Editor's note: David Gergen is a senior political analyst for CNN and has been an adviser to four presidents. He is professor of public service and director of the Center for Public Leadership at Harvard University's Kennedy School of Government. Follow him on Twitter: @david_gergen
(CNN) -- There was something deeply unsettling about President Obama's speech on Afghanistan and much of the commentary that surrounded it -- or at least there was to me, as someone who clings to some old-fashioned traditions about U.S. foreign policy.
It should be said up front that the speech itself was well crafted. More importantly, President Obama deserves credit on two fronts.
First, he has kept his promises as a candidate and then in the Oval Office that he would wind down the wars in Iraq and Afghanistan in ways that he considered responsible. When he came into office, the U.S. had approximately 190,000 troops deployed in the two war zones; the wind-downs that are under way will mean that by the end of this year, we will have less than 100,000 troops in Iraq and Afghanistan. Promise kept.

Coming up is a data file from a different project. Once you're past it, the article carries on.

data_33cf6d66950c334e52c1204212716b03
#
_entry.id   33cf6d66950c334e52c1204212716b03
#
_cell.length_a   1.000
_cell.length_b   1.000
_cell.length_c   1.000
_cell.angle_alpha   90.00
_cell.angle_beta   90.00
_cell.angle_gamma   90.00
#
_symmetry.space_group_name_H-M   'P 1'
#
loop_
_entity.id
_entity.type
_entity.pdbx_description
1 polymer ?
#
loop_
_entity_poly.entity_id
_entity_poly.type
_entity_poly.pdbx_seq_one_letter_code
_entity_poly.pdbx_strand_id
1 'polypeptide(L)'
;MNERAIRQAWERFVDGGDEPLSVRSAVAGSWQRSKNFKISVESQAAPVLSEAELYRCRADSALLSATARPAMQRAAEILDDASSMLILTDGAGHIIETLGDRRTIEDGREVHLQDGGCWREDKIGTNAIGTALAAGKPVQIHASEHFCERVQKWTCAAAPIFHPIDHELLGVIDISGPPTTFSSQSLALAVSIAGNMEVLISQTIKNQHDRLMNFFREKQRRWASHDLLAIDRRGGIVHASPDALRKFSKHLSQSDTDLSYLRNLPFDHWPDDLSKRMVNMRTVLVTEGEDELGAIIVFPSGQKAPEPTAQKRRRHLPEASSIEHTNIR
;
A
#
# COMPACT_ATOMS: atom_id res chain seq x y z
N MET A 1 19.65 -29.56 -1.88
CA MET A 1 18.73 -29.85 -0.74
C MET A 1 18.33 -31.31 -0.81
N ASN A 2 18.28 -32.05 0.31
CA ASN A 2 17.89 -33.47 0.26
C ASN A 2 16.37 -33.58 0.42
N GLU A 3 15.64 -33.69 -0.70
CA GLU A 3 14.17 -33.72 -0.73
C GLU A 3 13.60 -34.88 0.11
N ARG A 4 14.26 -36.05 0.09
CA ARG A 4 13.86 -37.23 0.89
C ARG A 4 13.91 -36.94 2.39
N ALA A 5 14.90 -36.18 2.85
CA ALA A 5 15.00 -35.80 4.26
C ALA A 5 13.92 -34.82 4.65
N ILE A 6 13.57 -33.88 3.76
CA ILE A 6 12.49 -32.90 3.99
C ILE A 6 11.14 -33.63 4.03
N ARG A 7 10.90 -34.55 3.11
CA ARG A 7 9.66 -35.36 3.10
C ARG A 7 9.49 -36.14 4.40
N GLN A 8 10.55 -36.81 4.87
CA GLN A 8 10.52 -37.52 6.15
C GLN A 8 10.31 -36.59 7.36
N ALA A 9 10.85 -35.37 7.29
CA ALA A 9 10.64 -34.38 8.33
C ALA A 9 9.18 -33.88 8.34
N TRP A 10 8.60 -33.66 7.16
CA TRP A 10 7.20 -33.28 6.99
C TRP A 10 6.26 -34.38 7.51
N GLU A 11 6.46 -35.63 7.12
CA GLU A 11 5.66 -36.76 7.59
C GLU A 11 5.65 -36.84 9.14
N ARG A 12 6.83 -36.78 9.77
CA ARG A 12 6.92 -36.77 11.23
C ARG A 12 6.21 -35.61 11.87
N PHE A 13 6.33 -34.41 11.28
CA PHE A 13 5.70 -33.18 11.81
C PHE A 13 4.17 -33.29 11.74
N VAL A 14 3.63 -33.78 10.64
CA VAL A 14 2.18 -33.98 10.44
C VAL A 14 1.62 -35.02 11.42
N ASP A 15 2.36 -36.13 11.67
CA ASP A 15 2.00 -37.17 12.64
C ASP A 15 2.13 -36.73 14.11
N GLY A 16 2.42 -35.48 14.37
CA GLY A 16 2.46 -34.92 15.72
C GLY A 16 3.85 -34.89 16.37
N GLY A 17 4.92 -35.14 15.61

Second, the president deserves credit for having the guts to order up a surge in Afghanistan in 2009 -- against the wishes of many in his party -- and for overseeing many successes from the surge, including devastating blows against al Qaeda. Promise kept.
But the issue before him in his East Room speech was where to go from here in Afghanistan. Everyone in his administration agrees that it is time to begin winding down the Afghanistan surge, as he promised in his West Point speech in 2009. The central question was how to do that.
Going forward, Gen. David Petraeus -- who runs the military operations in Afghanistan -- was widely reported to favor a slow, moderate reduction in U.S. forces, ensuring that the U.S. would continue to keep strong troop strength not only in 2011 but through the fighting season in Afghanistan in 2012. Defense Secretary Robert Gates and Secretary of State Hillary Clinton shared that view, according to reports. (In a wonderful bit of commentary, Joe Klein of Time has posited that the fighting season in Afghanistan starts in the spring when the opium crop has been harvested and ends in November or so when the harvest season opens for marijuana.)